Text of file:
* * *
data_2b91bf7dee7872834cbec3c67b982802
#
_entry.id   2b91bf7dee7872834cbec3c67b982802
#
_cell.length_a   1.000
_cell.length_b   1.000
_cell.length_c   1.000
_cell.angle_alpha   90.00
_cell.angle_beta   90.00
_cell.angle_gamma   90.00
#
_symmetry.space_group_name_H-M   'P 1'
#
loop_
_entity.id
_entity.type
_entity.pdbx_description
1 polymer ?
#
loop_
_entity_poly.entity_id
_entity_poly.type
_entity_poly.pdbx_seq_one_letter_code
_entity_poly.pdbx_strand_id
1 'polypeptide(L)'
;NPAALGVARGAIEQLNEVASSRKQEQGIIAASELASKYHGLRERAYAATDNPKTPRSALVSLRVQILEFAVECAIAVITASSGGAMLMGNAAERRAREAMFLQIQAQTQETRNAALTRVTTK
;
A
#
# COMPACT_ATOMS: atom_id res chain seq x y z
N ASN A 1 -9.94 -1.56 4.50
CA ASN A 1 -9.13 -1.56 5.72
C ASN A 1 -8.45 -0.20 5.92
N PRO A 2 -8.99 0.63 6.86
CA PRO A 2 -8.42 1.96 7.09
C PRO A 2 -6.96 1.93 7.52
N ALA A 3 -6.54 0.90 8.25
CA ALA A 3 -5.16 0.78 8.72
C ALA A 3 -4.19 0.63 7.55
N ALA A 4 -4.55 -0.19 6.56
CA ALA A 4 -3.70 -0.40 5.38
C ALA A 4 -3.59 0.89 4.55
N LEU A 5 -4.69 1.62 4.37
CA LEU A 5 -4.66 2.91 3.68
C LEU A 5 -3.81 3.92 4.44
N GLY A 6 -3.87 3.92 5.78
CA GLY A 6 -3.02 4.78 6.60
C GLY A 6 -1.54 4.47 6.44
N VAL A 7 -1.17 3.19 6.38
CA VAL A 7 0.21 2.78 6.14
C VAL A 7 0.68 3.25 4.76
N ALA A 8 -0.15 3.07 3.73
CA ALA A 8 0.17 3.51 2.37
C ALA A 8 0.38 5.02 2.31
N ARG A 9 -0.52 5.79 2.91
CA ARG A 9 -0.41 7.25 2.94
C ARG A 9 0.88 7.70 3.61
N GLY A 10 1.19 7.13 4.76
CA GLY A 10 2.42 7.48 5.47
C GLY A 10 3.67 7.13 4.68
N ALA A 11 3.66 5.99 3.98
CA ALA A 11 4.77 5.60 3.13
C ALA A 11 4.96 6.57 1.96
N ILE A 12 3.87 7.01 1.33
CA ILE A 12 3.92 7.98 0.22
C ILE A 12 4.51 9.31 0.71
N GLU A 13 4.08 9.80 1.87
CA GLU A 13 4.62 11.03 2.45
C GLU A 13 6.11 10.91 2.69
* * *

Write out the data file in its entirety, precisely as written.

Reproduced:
data_2b91bf7dee7872834cbec3c67b982802
#
_entry.id   2b91bf7dee7872834cbec3c67b982802
#
_cell.length_a   1.000
_cell.length_b   1.000
_cell.length_c   1.000
_cell.angle_alpha   90.00
_cell.angle_beta   90.00
_cell.angle_gamma   90.00
#
_symmetry.space_group_name_H-M   'P 1'
#
loop_
_entity.id
_entity.type
_entity.pdbx_description
1 polymer ?
#
loop_
_entity_poly.entity_id
_entity_poly.type
_entity_poly.pdbx_seq_one_letter_code
_entity_poly.pdbx_strand_id
1 'polypeptide(L)'
;NPAALGVARGAIEQLNEVASSRKQEQGIIAASELASKYHGLRERAYAATDNPKTPRSALVSLRVQILEFAVECAIAVITASSGGAMLMGNAAERRAREAMFLQIQAQTQETRNAALTRVTTK
;
A
#
# COMPACT_ATOMS: atom_id res chain seq x y z
N ASN A 1 -9.94 -1.56 4.50
CA ASN A 1 -9.13 -1.56 5.72
C ASN A 1 -8.45 -0.20 5.92
N PRO A 2 -8.99 0.63 6.86
CA PRO A 2 -8.42 1.96 7.09
C PRO A 2 -6.96 1.93 7.52
N ALA A 3 -6.54 0.90 8.25
CA ALA A 3 -5.16 0.78 8.72
C ALA A 3 -4.19 0.63 7.55
N ALA A 4 -4.55 -0.19 6.56
CA ALA A 4 -3.70 -0.40 5.38
C ALA A 4 -3.59 0.89 4.55
N LEU A 5 -4.69 1.62 4.37
CA LEU A 5 -4.66 2.91 3.68
C LEU A 5 -3.81 3.92 4.44
N GLY A 6 -3.87 3.92 5.78
CA GLY A 6 -3.02 4.78 6.60
C GLY A 6 -1.54 4.47 6.44
N VAL A 7 -1.17 3.19 6.38
CA VAL A 7 0.21 2.78 6.14
C VAL A 7 0.68 3.25 4.76
N ALA A 8 -0.15 3.07 3.73
CA ALA A 8 0.17 3.51 2.37
C ALA A 8 0.38 5.02 2.31
N ARG A 9 -0.52 5.79 2.91
CA ARG A 9 -0.41 7.25 2.94
C ARG A 9 0.88 7.70 3.61
N GLY A 10 1.19 7.13 4.76
CA GLY A 10 2.42 7.48 5.47
C GLY A 10 3.67 7.13 4.68
N ALA A 11 3.66 5.99 3.98
CA ALA A 11 4.77 5.60 3.13
C ALA A 11 4.96 6.57 1.96
N ILE A 12 3.87 7.01 1.33
CA ILE A 12 3.92 7.98 0.22
C ILE A 12 4.51 9.31 0.71
N GLU A 13 4.08 9.80 1.87
CA GLU A 13 4.62 11.03 2.45
C GLU A 13 6.11 10.91 2.69